TOABH: Idiosyncrasies

What personality quirks does your pony have?  What makes him or her special?

This question was MADE for me and Murray. ¬†Seriously. ¬†He has been describe as “the quirkiest horse I’ve ever met” by more than one person in the horse industry — so it’s not just me! ¬†He is extremely “special” and that is¬†not¬†generally¬†a compliment.


Let’s start at the beginning, with the idiosyncrasy that marks him and all of his siblings by the same sire: the extreme,¬†extreme girthiness. ¬†On the track he went over more than once when they were trying to do up his girth, and even when he’s not ulcery he is super sensitive and I have to take girthing up extremely slowly. ¬†I always start on the absolute loosest setting I can get away with, and bribe Murray to let me add another hole by distracting him with carrots. ¬†It’s a whole song and dance, trust me.

His next biggest idiosyncrasy would have to be his extreme loquaciousness. ¬†He’s not vocal in the way normal horses are vocal — oh no — he doesn’t call for his friends or whinny with glee at feeding time. ¬†I’ve gotten a nicker or two out of him when I haven’t seen him for a while or if he’s been off grain for a few days for whatever reason, but for the most part he doesn’t tell you about how happy he is. ¬†No, what Murray is vocal about is anything he is remotely¬†displeased with. ¬†When he starts to give his back and really¬†has to try during dressage, he grunts and groans with the effort. ¬†If I have to kick for¬†a lead change, he might just let out a primordial scream as he kicks it through. ¬†If I have the audacity to do more than tap him with the whip, I get a “HRRRRRRRR” in return (and probably a buck). ¬†Murray is nothing if not happy to let you know his opinions.

If you turn the sound up real loud, you can hear him scream after Alana tells me to kick kick for the change.

Probably the funniest of Murray’s quirks is his go-to protest move: just lie down. ¬†This has happened more than once to me, and several times before I started riding Murray. ¬†Off the top of my head, here’s a few of¬†the non-sleeping-appropriate places he’s lay down:
– under the stairs after flipping out of the cross ties
– in the barn aisle while being disciplined
– in the arena as soon as a working student mounted
– on cross country and in a pasture with me on him
– after hitting the end of the lead while tied when being tacked up
– while sedated during his dental with his head still in the speculum
This kid knows where his safe place is, and it’s in the fetal position on the ground. ¬†Usually after he lies down it takes a couple of kicks to the stomach¬†minute to get him back up, and then he shakes it off and¬†shockingly recovers really well. ¬†If only he wouldn’t lose so much hair in the process.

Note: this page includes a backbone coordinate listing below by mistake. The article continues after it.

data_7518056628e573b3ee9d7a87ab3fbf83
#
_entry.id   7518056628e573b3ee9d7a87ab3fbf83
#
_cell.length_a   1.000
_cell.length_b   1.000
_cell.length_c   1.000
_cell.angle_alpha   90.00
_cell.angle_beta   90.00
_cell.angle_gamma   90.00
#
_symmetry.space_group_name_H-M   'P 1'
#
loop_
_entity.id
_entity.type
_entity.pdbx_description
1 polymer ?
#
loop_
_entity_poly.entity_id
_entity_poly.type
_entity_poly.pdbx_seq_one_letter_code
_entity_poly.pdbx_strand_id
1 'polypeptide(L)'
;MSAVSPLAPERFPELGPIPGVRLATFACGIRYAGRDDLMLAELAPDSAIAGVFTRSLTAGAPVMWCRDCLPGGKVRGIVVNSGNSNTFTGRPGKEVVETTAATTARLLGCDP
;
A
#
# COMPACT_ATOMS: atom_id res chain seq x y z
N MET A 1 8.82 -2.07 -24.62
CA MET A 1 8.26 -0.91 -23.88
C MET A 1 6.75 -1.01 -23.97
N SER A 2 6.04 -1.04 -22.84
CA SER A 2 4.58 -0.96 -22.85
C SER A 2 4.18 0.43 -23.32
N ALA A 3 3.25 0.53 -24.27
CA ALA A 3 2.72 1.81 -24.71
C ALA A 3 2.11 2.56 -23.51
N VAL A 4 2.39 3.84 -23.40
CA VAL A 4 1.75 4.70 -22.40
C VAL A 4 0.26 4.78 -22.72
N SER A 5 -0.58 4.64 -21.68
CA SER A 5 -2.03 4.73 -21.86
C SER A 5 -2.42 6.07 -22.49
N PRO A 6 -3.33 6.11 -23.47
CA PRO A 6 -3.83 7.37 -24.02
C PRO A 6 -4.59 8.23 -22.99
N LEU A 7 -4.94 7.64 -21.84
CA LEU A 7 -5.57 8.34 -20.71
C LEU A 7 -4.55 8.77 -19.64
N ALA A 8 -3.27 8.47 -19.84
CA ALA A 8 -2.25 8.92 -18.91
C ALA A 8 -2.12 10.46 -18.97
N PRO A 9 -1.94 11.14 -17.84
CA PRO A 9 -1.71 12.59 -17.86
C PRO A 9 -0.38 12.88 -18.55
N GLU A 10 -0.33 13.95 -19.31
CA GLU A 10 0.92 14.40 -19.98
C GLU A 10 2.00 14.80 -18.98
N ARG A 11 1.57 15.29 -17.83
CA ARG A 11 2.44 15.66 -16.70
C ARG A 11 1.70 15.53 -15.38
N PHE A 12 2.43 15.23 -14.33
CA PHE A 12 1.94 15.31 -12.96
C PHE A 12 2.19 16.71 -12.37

xtiesI have no idea why this image has such a weird border.

Murray is also simultaneously really, really smart and really,¬†really stupid. ¬†The kid will learn a jump course in one go through, but can’t figure out that clippers aren’t going to eat him. ¬†He learned to target on my frisbee in two minutes, but¬†flinched for three straight months as I would take his blanket off and put it on. ¬†He knows piles of voice commands, but still flinches when our feeder rolls anything down the barn aisle — even food. ¬†He’ll let you pull his mane with no protest, but jumped out the back of his box stall once when he got new shavings. ¬†I can put a scarf over his ears and pin a horse shaming sign on him, and yet for months baling twine made him run to the other side of his stall. He’s a strange little dumdum.

Oh and finally he always — always — eats his bucket while lifting his right foot up in the air and pawing¬†at the air.

For fun, and because I’ve been thinking of this for a while, here’s a list of all his silly little quirks¬†— I struck them out if he’s managed to get over it.

Needed to be haltered and taken out of his stall to have his blanket put on (now he can do it over his head halterless like a Big Boy)
–¬†Can’t get on the trailer without a stud chain and lunge whip
– Can’t jump fences with my trainer standing close to them
(anyone else is fine, Alana = no)
– Can’t do shoulder stretches without falling down
– Spooks at cell phone music
– Must be tied with a blocker ring/pull back tie
– Panics when shavings are put in his stall
РDeeply fears baling twine
– Racist
Spooks at flashlight beams
Won’t step on “weird” ground (he will jump it now!)
– Hates beer
– Can’t be clipped without drugs
– Always runs away at shows (and 50% of the time tries to kill our assistant trainer)